You’re looking at the list of your donors and you’re wondering where to begin. How should you go about reaching these people? How in the world will your message motivate them to support your organization for the long haul?
The short answer: you need to segment your donor database. Segmentation divides your donor database according to important characteristics that matter to your messaging. It’s important because people want personalized communication and different groups respond to different messages and channels. You can segment based on any number of factors: channel, message, donor demographics, and so on.
Specifically, check out these ideas for segmenting your database:
- Age: Different generations not only support different causes but they are also motivated differently. Someone who is 25 years old needs a different motivation to give than donors in their sixties. Segmenting by age allows you to speak more directly to each generation.
- Wealth: Segmenting your donors by wealth ranges can help you set up more informed ask arrays for each donor as well as identify possible individuals that could be cultivated into major donors.
- GivingLevel: Similar to wealth, segmenting by giving levels helps you present a more accurate ask array for donors. By doing so, you can avoid offending a wealthier donor with a small ask or alienating a lower-level donor with a huge ask.
- GivingHistory: Giving history helps you anticipate the growth or decline of your donors and helps you form language around encouraging them to continue growing or to re-commit to giving. This slight change in language is sometimes the difference between losing and retaining a donor.
- GivingMethod: Do your donors prefer online giving, text giving, sending in a check or giving in person? Making sure that the preferred giving method is available (and easy to use!) to each donor is crucial in guaranteeing a donation.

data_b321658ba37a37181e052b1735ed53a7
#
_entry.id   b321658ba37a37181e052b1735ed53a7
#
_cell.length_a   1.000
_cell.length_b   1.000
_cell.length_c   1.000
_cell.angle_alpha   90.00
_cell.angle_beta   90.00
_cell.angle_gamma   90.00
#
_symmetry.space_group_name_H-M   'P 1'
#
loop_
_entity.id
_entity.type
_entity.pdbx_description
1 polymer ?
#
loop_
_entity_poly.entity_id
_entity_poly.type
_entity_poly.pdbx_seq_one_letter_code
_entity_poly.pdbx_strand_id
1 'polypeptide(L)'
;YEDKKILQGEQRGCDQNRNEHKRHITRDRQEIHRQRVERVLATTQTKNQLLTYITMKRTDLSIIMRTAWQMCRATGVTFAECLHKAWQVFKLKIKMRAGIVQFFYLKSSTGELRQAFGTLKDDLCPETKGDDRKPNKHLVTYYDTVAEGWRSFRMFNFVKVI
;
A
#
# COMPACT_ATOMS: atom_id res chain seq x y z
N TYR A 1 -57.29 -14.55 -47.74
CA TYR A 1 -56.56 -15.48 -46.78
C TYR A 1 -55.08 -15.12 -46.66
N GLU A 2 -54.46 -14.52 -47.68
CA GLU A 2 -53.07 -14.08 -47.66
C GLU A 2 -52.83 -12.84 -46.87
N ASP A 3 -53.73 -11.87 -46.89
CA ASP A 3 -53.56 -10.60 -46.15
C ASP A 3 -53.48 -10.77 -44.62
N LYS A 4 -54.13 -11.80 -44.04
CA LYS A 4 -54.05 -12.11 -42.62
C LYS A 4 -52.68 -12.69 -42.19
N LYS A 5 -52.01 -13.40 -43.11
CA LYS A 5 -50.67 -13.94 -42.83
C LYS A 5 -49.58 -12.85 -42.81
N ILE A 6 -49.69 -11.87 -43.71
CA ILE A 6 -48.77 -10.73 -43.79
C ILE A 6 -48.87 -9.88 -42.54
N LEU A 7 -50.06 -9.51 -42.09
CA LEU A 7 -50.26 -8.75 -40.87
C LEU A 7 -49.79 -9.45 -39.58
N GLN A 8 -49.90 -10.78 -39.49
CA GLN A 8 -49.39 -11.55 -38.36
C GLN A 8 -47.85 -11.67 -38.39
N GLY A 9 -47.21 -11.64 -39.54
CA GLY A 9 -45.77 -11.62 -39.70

- Preferred communication frequency or method: Similar to giving method, it’s important to deliver the actual ask exactly how and when the donor expects to get it. If someone wants to hear from you every week, but you only contact them quarterly, they’ll forget about you. Likewise, if you deliver weekly news to people who only want monthly updates, you’ll exhaust them. Additionally, make sure email subscribers get emails, text subscribers get texts, and direct mail fans get letters in their mailbox.
- Projectvs. General Interest: Some donors love your organization so much that they’ll give to anything and trust you to use it wisely. Others care about specific projects. By segmenting donors accordingly, you can avoid wasting communications or turning a donor off by presenting an ask that doesn’t make sense for their preference.
- Entitytype: Is the donor an individual, corporation, family, government or foundation? Because you will have partners of all sizes and entities, it’s important to segment your communications and asks accordingly. You might be able to ask corporations to sponsor entire events, but you can’t do that with an individual or a family.
Once you’ve segmented your database, you need to build donor profiles for each segment. Identify trends among the donors and what they have in common and fill in those details.
The most important aspect of donor segmentation? Having a good system in place that allows you to collect, track, and store key data is crucial. You can’t segment your database if you don’t have the info to begin with, and a robust software tool is a must-have.
Check out our software suite with a free demo and find out how Donor.com can help you with audience segmentation.